Multi-track was also done. It was a dumber idea, though, because it was way too slow to begin with. Making half as slow didn't solve anything.
>I only brought it up because >of the "crazy memory ideas?" OP.
It was way too expensive to survive. I worked on it and it was fun but I knew it was going to be a short project. It was a crazy idea. Even crazier was logic done with bubbles. It was good for a pile of patents, though. It did survive, for a while, in space applications. The technology is quite rad-hard.
Reply by Greegor November 19, 20132013-11-19
One description said it was like a rotating
disk memory except the platter stayed still
while the information rotated around it.
It didn't have to be round at all.
Sounds a bit like a magnetic core memory.
 
http://commons.wikimedia.org/wiki/How_bubble_memory_works
 
That they called it "Bubble" memory at all
was misleading, conjuring a technology
where fluid bubbles acted like EEPROMs.
 
Sequential access like core or a hard disk
with only one track flying around.
 
I only brought it up because
of the "crazy memory ideas?" OP.
 
Reply by November 18, 20132013-11-18
On Mon, 18 Nov 2013 05:37:49 -0800 (PST), Greegor
<greegor47@gmail.com> wrote:

>Remember when bubble memory was in use?
>How did that technology fare as it aged? > >Is bubble memory still made for some reason?
Reply by November 18, 20132013-11-18
On Mon, 18 Nov 2013 05:37:49 -0800 (PST), Greegor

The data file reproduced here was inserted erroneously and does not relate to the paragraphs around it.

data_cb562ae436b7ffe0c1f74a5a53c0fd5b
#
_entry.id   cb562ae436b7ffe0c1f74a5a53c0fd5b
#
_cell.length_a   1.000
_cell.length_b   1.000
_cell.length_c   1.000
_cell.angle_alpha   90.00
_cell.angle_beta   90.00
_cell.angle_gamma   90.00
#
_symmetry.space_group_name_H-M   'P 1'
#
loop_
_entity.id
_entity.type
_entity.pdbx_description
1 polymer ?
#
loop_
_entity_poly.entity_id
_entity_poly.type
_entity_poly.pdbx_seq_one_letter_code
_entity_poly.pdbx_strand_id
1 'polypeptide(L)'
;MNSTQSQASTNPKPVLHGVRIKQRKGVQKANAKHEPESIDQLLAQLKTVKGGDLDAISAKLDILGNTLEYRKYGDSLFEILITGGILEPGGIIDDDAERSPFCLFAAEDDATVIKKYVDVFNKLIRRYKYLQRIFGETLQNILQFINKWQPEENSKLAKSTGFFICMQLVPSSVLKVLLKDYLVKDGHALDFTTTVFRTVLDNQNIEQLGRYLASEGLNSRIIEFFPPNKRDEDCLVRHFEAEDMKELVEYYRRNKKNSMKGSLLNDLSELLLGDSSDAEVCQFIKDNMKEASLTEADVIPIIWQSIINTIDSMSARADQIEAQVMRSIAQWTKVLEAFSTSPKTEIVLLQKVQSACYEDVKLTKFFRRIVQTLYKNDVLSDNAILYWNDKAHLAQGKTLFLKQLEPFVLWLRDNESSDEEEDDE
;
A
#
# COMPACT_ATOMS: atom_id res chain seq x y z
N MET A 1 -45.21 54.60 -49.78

<greegor47@gmail.com> wrote:

>Remember when bubble memory was in use?
Sure. I worked on some boards using bubble memories.
>How did that technology fare as it aged?
It didn't age at all. It died an early death - stillborn in fact. May it stay dead.
>Is bubble memory still made for some reason?
No, it is not made, for many reasons. Diskettes (remember those?) killed it. And then were in turn killed by USB.
Reply by Phil Hobbs November 18, 20132013-11-18
On 11/18/2013 8:37 AM, Greegor wrote:
> Remember when bubble memory was in use? > How did that technology fare as it aged? >
It went away because it was too slow, too weird, had serial access, and didn't scale well to smaller geometries. Cheers Phil Hobbs -- Dr Philip C D Hobbs Principal Consultant ElectroOptical Innovations LLC Optics, Electro-optics, Photonics, Analog Electronics 160 North State Road #203 Briarcliff Manor NY 10510 USA +1 845 480 2058 hobbs at electrooptical dot net http://electrooptical.net
Reply by Greegor November 18, 20132013-11-18
Remember when bubble memory was in use?
How did that technology fare as it aged?
 
Is bubble memory still made for some reason?
Reply by Jim Thompson November 17, 20132013-11-17
On Sat, 16 Nov 2013 09:59:30 -0500, krw@attt.bizz wrote: